Obama's Meat and Greet: Burgers, not barbecue, top the president's restaurant agenda. (KEVIN LAMARQUE/REUTERS)

Obama has also dined at Ben’s Chili Bowl, Komi, Michel Richard Citronelle, Restaurant Nora and Equinox. Notice what’s missing?

That’s right, a barbecue restaurant.

Burgers are fine. And high-end dining is nice.

But for connecting with the common man — and let’s face it, the president knows these outings are televised photo-ops — there is nothing quite like barbecue.

Rep. Michele Bachmann (R-Minn.) gets it. She is hosting a barbecue in Ames this Saturday for the Iowa straw poll, a Republican fundraiser that, while non-binding, is regarded as a show of organizational strength. She follows in the footsteps of George W. Bush who, in 1999, served barbecue at the event. (Dan Quayle, also running for prez that year, handed out corn.)

Despite her Iowa barbecue plans, Bachmann blasted Obama for celebrating his 50th birthday last week with a barbecue. The White House soiree included A-list guests such as Jay-Z, Chris Rock and Tom Hanks as well as a performance by Stevie Wonder and Herbie Hancock. “One thing I guarantee you,” she said, “President Bachmann will be cancelling barbecues if we see the market go down and if we see the jobs report going down.”

No word at this writing on whether Bachmann is cancelling her Iowa barbecue.

Regardless of Bachmann’s plans, to win the downhome vote, Obama might want to pop into a local barbecue joint for his next outing. He could go to the local fave Rocklands Barbeque & Grilling Company, which, with its free-style approach to smoked pork, ribs, brisket and chicken, may appeal to the independent voter.

If he wanted to poach on the territory of potential Republican candidate Gov. Rick Perry of Texas, he could order up some slow-smoked beef brisket at the Lone Star State-themed Capital Q in Chinatown or Hill Country in Penn Quarter. If he wanted to show his conciliatory side, he could eat at Pork Barrel BBQ. Slated to open in the coming weeks in Del Ray, Pork Barrel boasts owners who were once staffers for former Sen. Jim Talent (R-Mo.).

If he preferred to hobnob with the well-heeled types, he could eat at Old Glory BBQ in toney Georgetown. To scour for votes in the ’burbs, he might check out any of the three Maryland outlets of Urban Bar-B-Que.

To shore up his base, he has his pick of funky joints such as Johnny Boy Carryout in Capitol Heights, Fat Face Bar-B-Que on East Capitol and Smokeshack Ribs in Fort Washington.

Although he’ll want to step carefully into Veg Territory — can’t look like a wimp, after all — he could maybe send a message about health, and court the arugula vote, with the judicious selection of a few light sides, like cucumber salad, Texas caviar (black-eyed pea salad) and greens. He’d do well, though, to stay away from such obesity enablers as mac ’n’ cheese.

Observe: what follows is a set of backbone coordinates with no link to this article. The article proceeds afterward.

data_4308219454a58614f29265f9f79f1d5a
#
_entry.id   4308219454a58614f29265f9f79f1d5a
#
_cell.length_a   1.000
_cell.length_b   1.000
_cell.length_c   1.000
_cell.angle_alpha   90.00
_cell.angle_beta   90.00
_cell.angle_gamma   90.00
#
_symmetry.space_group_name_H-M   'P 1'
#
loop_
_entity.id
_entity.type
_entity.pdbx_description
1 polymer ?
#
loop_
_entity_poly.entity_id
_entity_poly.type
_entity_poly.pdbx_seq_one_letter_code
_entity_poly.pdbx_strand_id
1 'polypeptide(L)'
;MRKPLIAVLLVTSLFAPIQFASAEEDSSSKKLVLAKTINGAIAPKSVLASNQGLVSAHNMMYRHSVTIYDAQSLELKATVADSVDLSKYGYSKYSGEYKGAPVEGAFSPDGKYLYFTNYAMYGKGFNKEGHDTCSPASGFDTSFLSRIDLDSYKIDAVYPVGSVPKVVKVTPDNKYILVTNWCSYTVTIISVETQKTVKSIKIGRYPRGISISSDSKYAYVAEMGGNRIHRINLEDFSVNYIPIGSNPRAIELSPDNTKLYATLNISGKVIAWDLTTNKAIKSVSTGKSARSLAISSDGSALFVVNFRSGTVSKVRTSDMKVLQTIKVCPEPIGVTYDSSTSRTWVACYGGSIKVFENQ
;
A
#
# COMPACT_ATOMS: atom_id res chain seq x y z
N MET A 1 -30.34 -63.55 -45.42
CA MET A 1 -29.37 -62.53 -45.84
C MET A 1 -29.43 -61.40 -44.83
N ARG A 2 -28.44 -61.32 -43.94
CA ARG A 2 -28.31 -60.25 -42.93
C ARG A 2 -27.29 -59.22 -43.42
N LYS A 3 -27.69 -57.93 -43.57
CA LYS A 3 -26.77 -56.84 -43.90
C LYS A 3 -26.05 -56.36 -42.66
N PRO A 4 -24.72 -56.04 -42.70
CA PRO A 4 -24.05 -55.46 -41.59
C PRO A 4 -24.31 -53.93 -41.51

The side-dish orders would also be a nice thing for the president to do to help the first lady’s Let’s Move initiative. And after Michelle Obama’s roundly ridiculed gaffe about Charlotte, N.C.’s “great” barbecue, a presidential visit to a local ’cue joint could help the prez mend fences with Barbecue Country and make some inroads into the just-folk vote, all while enjoying something other than a burger.

Or he could forget everything else and just go for barbecue because it tastes good. In that case, he might want to get the pork ribs at Mr. P’s.

Happy Anniversary, Maryland Barbecue. If Obama wants to venture deep into Barbecue Country, he might pack up the family and scoot over to Bel Air for the 10th annual Maryland State BBQ Bash this Friday, Aug. 12, from 4 to 10 p.m., and Saturday, Aug. 13, from noon to 10 p.m.

Friday features 37 amateur teams competing for a top prize of $200 and a Smokey Mountain cooker.

On Saturday, some of the nation’s top teams will be among the 63 competing for $12,500. They include Tuffy Stone’s Cool Smoke, Myron Mixon’s Jack Old South and Del Ray’s own Pork Barrel BBQ, fresh off a grand championship at the Safeway National Capital Barbecue Battle.

There will be live music by The Farm and Frankie Ballard. The contest is put on by the Bel Air Downtown Alliance, a non-profit organization that uses the proceeds to help develop the city’s downtown. The event is free.